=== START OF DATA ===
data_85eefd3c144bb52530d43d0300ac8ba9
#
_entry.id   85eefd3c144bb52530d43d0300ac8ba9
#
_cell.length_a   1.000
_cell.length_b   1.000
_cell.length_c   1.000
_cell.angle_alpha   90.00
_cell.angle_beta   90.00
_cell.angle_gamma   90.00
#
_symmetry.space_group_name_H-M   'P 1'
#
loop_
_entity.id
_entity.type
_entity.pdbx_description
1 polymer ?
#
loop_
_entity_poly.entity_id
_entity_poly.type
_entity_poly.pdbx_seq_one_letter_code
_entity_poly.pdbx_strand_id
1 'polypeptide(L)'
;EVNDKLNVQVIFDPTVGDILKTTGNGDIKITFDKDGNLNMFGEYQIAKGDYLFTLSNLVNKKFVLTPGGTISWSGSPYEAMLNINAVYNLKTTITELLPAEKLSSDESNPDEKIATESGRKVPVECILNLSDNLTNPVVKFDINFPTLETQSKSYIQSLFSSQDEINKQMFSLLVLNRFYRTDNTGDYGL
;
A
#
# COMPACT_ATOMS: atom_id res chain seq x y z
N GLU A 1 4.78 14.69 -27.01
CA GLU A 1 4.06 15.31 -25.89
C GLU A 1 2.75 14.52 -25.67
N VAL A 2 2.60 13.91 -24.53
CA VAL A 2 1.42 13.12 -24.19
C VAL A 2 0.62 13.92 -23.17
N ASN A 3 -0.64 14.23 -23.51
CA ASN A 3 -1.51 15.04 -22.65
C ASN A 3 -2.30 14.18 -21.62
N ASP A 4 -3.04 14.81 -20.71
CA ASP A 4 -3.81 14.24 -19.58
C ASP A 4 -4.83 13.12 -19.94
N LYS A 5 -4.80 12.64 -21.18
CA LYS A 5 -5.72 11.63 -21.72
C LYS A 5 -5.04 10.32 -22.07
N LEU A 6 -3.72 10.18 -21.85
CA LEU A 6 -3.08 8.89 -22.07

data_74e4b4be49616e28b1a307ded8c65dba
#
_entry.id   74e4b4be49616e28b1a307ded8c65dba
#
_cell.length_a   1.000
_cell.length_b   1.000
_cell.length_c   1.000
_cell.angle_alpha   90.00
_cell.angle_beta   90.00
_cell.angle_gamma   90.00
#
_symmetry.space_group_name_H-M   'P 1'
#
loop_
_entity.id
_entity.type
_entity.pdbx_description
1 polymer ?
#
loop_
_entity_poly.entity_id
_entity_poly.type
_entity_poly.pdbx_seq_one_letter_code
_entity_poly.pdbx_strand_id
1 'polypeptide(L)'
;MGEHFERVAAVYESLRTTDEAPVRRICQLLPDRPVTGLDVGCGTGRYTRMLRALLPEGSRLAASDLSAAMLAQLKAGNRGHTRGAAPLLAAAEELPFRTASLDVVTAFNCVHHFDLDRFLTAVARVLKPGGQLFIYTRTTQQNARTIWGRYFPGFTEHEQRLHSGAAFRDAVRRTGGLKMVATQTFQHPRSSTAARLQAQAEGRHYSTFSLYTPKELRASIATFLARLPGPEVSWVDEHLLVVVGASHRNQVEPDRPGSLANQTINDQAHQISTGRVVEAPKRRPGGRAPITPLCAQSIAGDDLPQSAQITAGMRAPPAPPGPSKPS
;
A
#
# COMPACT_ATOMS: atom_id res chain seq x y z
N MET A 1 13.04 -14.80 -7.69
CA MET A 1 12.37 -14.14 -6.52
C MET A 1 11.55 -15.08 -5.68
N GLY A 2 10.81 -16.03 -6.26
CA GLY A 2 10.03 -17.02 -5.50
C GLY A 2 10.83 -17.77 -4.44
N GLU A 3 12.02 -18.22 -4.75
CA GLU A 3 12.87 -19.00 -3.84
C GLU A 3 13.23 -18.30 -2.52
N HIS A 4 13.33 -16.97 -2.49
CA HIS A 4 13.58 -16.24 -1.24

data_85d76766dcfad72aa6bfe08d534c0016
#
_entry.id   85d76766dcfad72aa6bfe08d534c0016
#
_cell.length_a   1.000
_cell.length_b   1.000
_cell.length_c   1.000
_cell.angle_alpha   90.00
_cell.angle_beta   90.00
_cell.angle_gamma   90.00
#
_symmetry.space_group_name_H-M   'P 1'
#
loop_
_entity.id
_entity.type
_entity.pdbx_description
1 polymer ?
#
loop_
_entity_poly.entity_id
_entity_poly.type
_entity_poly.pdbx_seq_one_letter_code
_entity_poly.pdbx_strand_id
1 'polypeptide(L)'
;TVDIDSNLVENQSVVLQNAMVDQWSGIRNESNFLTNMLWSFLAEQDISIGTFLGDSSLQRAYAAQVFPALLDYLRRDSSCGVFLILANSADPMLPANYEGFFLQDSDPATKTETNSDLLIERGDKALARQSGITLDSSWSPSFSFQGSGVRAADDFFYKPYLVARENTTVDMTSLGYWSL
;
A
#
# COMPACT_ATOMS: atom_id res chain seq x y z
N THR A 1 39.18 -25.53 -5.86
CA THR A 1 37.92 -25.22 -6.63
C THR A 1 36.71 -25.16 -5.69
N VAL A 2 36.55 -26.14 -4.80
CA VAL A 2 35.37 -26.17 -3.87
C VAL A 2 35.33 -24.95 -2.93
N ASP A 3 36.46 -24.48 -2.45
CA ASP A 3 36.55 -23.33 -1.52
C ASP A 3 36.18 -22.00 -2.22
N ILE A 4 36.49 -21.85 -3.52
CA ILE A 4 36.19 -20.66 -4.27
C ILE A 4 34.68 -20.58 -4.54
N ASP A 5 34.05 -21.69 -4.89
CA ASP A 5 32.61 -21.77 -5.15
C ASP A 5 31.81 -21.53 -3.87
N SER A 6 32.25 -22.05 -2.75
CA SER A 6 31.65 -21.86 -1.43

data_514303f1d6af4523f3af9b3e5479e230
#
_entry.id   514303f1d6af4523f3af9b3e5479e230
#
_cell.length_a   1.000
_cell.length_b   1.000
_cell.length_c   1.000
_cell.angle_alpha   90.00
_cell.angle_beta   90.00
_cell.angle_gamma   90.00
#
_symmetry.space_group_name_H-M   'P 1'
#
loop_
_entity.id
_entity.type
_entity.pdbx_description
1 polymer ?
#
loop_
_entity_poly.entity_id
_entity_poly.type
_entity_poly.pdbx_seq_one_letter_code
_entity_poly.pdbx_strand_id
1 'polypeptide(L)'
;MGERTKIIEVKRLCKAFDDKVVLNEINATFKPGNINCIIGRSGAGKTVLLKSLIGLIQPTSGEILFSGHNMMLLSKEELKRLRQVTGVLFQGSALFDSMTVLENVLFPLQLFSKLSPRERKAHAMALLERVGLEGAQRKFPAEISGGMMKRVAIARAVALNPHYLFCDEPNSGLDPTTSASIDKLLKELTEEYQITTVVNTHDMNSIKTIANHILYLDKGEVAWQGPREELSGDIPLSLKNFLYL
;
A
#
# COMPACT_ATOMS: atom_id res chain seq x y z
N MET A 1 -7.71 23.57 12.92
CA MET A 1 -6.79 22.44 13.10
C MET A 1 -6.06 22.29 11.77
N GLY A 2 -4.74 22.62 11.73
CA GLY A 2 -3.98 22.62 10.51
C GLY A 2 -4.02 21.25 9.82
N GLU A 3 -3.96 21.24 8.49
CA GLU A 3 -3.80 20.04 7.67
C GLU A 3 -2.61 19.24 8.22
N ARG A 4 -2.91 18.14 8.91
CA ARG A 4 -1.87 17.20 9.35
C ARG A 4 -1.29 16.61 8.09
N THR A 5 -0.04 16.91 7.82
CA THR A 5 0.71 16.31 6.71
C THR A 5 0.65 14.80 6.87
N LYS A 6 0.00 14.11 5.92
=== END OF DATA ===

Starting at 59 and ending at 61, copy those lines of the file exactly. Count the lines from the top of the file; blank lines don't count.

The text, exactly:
_symmetry.space_group_name_H-M   'P 1'
#
loop_